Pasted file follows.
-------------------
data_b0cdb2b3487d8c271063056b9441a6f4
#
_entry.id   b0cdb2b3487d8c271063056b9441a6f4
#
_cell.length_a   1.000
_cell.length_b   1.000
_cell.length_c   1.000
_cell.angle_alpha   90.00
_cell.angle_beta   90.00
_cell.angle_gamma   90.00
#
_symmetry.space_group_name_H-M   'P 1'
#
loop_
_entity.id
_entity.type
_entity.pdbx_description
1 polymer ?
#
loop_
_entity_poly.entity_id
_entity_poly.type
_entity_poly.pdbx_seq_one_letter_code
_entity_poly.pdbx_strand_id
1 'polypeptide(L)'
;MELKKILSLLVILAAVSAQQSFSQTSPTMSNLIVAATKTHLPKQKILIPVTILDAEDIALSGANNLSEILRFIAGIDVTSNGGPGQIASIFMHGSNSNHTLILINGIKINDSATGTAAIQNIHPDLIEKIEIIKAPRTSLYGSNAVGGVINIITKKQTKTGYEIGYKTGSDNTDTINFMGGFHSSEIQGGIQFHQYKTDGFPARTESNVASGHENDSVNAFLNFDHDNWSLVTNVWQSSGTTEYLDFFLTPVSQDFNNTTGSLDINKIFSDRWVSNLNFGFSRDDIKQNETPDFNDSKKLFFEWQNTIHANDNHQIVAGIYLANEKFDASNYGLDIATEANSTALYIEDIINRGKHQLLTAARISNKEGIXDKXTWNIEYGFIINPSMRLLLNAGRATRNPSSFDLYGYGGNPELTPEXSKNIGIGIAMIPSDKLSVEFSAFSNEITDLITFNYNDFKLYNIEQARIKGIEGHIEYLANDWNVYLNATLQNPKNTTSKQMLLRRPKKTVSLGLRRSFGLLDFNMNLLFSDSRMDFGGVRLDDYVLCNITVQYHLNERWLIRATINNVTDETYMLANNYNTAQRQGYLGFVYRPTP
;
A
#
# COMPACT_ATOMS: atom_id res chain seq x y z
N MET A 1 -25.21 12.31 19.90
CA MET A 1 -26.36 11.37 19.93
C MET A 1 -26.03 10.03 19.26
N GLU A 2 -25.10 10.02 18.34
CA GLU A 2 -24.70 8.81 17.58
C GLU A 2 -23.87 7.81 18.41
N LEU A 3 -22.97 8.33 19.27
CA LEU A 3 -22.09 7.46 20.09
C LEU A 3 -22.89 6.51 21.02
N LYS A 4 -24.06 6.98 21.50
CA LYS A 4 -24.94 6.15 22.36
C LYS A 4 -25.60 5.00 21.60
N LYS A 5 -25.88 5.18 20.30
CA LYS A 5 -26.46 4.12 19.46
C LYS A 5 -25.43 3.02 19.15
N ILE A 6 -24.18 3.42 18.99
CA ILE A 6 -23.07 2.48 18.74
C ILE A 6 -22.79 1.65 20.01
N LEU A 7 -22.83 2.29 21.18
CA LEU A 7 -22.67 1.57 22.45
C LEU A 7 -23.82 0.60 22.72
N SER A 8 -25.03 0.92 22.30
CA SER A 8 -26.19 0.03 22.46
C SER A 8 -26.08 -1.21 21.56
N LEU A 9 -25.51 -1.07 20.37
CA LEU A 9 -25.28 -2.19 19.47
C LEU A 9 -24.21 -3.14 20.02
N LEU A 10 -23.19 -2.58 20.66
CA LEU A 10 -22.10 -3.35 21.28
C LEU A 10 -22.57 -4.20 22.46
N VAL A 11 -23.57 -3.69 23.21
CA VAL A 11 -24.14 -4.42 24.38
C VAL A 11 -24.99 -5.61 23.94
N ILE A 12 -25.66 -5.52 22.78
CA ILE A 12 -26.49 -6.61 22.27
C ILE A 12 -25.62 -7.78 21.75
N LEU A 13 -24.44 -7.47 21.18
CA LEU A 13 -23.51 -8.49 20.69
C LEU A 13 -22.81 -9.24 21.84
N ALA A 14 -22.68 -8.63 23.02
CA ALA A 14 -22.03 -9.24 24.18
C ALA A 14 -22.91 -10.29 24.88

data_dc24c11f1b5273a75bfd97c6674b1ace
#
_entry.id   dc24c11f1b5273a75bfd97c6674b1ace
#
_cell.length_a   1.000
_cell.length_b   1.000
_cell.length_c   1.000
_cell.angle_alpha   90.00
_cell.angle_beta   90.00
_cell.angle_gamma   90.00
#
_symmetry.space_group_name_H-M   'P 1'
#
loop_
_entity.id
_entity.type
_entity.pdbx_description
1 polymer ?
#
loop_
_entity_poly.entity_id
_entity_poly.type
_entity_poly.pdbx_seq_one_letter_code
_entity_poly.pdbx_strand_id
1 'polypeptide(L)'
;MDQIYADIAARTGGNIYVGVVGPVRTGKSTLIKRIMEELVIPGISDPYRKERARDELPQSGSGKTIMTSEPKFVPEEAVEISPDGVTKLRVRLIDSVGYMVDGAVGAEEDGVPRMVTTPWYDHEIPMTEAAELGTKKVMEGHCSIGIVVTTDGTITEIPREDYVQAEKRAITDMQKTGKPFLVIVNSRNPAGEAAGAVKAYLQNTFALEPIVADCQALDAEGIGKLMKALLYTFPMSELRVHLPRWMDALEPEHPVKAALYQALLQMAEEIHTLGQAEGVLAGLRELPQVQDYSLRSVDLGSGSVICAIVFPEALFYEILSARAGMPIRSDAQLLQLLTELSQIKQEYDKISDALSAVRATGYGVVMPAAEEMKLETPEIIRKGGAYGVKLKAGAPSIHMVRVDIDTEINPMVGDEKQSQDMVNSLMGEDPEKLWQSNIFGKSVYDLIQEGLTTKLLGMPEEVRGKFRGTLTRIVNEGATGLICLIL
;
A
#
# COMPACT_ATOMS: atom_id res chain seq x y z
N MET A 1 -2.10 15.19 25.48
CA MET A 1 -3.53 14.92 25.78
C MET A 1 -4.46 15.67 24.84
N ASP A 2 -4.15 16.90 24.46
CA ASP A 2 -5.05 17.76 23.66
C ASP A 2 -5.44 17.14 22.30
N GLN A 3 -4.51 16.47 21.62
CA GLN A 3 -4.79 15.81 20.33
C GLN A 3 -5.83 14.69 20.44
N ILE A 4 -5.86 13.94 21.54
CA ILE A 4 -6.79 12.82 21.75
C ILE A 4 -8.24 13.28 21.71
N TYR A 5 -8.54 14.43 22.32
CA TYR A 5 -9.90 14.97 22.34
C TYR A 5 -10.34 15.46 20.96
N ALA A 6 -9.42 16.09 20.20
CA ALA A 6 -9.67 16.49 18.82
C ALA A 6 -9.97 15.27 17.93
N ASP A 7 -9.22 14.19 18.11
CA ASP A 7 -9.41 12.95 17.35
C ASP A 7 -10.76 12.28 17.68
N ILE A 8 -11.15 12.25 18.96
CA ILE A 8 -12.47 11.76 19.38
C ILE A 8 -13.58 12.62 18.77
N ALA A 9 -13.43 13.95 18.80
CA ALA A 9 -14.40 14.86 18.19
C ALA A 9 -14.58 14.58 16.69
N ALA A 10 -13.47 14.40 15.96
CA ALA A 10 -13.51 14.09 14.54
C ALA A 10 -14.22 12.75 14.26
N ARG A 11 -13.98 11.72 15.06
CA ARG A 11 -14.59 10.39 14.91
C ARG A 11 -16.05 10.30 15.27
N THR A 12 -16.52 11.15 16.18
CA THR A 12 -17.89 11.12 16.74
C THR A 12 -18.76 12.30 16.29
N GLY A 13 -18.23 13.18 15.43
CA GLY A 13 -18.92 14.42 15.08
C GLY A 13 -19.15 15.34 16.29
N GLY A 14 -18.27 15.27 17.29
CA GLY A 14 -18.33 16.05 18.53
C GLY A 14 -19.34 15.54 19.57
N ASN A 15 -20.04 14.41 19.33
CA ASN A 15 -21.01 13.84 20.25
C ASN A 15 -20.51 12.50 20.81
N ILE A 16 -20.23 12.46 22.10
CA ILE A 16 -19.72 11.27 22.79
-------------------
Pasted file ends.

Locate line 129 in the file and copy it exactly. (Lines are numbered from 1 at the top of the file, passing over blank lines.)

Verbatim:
C ALA A 9 -14.58 14.58 16.69